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Our Opinion: Right to protest must be ensured, but so must safety

Our Opinion: Right to protest must be ensured, but so must safety

May 2nd, 2018 by News Tribune in Opinion

While we agree with the Missouri NAACP that the legal right of Missourians to protest must be preserved, we draw the line at protests that could endanger the public.

The group opposes a bill by Sen. Jeanie Riddle, R-Mokane, that would make it a Class A misdemeanor for a protest that results in the obstruction of an interstate highway or limited access highway — or in the unreasonable and physical obstruction of emergency services personnel.

The penalty comes with a fine of $1,000-$5,000 or a jail sentence from seven to 30 days.

Rod Chapel, president of the statewide organization, said a bill sponsored by Riddle is an effort "to ensure that Missourians are silenced."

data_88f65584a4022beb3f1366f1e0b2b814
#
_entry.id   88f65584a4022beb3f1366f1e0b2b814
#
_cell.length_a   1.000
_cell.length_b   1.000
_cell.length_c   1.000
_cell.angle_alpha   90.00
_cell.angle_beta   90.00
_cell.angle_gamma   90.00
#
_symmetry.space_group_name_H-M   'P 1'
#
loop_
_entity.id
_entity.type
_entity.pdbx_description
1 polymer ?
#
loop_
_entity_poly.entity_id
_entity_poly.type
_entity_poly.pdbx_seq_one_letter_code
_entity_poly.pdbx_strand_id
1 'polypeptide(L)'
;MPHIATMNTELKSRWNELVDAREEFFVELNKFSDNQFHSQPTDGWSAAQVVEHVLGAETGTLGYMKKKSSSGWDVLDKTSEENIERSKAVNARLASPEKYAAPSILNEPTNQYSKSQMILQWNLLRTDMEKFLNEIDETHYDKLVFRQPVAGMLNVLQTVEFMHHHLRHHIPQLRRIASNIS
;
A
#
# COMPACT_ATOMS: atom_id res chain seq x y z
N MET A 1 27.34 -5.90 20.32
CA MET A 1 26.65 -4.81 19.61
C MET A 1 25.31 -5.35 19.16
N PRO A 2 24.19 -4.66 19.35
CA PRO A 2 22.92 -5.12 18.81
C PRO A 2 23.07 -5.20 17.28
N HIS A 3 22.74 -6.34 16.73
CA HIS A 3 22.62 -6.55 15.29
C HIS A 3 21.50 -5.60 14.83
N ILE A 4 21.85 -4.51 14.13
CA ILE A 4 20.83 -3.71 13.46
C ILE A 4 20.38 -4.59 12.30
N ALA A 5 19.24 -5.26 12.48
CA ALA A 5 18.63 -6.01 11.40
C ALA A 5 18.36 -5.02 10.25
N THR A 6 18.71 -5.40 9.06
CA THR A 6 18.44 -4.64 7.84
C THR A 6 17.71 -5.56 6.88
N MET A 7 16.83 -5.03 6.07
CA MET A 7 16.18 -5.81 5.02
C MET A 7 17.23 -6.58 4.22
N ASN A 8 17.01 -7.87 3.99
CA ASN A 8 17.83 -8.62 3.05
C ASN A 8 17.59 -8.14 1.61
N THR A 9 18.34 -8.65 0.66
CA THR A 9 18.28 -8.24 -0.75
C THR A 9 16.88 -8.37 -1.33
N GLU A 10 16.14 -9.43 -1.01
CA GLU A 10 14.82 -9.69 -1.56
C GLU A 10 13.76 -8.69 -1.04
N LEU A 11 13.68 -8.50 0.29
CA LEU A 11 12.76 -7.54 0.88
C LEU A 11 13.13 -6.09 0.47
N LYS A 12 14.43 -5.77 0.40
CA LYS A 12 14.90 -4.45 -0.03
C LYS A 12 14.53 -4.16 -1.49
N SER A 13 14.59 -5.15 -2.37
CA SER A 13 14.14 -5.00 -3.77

We don't believe that's the case.

The unspoken impetus of Riddle's bill is the protests in Ferguson over the police shooting death of Michael Brown. After the Aug. 9, 2014, shooting, protests roiled the St. Louis suburb for weeks. Many people were — and still are — divided over whether the shooting was justified.

But we shouldn't be divided over the fact the protests were, at times, unlawful and dangerous. So was a shutdown of Interstate 70 on the anniversary of the shooting.

A St. Louis woman was charged with felony property damage, trespass and peace disturbance. She had attacked an SUV driver who attempted to push past her and other demonstrators blocking I-70 in Earth City.

But it could have been much worse. I-70 is a dangerous enough road as it is. Shutting down the busy highway for a protest — regardless of the cause — has the potential to put motorists' lives at risk. Such a shutdown also can block emergency vehicles from responding to life-threatening incidents.

Endangering people with your protests should come with appropriate consequences. We believe Riddle's bill would accomplish this.